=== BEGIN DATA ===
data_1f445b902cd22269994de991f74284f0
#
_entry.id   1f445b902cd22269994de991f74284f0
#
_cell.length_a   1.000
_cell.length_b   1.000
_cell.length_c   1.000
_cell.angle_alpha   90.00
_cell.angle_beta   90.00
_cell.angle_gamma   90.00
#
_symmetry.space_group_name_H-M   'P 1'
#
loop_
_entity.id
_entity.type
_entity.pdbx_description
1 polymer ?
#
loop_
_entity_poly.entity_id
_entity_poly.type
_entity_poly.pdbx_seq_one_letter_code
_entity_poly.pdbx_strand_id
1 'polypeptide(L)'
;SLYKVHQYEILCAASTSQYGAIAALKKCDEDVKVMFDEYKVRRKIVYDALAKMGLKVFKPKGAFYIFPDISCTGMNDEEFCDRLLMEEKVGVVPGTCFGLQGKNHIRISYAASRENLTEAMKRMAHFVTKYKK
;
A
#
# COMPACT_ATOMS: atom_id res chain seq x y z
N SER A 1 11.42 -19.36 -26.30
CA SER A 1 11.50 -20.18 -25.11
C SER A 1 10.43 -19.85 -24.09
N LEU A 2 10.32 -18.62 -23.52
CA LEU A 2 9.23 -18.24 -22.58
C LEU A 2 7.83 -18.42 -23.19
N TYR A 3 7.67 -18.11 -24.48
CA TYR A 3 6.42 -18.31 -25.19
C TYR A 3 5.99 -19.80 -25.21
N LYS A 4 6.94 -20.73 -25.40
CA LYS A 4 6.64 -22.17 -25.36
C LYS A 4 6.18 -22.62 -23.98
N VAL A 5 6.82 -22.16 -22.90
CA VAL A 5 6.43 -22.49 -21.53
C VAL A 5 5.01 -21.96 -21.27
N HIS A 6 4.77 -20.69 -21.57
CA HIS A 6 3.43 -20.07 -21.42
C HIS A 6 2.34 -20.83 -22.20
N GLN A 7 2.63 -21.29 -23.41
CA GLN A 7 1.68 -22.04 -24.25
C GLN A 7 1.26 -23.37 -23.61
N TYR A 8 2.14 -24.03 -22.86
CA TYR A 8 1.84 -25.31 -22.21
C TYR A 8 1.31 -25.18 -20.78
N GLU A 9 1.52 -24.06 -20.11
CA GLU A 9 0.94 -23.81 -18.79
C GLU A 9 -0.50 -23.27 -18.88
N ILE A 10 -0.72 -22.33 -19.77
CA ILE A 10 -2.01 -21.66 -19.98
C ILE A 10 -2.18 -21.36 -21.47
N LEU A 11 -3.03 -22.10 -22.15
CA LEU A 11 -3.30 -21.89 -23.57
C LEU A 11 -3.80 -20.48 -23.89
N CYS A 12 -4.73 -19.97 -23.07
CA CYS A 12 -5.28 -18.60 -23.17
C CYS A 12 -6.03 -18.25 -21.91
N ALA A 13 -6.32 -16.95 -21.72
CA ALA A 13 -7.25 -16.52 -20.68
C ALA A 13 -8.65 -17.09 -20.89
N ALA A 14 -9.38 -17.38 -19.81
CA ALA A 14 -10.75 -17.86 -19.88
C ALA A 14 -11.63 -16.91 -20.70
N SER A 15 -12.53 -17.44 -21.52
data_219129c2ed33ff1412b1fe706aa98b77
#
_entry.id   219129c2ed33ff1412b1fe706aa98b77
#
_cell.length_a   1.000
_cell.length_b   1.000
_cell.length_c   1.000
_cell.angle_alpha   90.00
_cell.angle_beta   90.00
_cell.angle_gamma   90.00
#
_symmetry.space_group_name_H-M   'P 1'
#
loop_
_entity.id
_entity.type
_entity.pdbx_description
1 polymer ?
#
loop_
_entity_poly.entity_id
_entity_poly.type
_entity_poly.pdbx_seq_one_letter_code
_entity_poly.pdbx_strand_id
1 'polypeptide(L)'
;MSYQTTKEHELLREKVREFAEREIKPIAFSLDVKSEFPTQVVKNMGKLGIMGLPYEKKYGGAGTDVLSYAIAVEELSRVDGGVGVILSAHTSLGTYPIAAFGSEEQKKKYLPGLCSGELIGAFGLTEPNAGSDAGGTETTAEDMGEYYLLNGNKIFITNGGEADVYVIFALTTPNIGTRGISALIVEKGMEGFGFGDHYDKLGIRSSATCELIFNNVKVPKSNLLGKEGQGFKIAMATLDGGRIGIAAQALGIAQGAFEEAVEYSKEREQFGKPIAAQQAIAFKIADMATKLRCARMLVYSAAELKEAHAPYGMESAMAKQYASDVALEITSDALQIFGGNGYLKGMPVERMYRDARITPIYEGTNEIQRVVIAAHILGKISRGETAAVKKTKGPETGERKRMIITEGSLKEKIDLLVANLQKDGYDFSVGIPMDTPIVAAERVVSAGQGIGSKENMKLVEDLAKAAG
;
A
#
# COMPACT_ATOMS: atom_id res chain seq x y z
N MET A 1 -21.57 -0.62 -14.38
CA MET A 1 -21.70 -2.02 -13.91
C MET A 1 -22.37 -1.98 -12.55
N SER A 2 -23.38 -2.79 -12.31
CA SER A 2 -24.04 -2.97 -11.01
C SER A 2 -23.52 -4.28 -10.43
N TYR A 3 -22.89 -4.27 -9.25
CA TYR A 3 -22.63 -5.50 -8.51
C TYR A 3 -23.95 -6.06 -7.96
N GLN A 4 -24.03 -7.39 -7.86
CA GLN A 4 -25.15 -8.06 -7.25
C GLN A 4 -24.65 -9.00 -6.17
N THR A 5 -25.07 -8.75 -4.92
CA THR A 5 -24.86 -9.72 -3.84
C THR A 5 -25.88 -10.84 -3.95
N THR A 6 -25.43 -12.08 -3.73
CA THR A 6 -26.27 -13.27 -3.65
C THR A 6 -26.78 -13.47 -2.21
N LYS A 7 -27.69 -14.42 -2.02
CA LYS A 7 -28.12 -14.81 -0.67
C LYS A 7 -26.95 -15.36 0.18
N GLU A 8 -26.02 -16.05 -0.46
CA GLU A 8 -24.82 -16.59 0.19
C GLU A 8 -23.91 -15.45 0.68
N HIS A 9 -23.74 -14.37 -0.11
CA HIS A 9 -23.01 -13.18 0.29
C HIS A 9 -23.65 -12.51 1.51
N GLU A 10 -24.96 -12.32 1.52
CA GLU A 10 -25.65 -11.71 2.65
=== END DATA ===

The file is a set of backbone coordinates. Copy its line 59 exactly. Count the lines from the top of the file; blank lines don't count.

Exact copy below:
CA ILE A 10 -2.01 -21.66 -19.98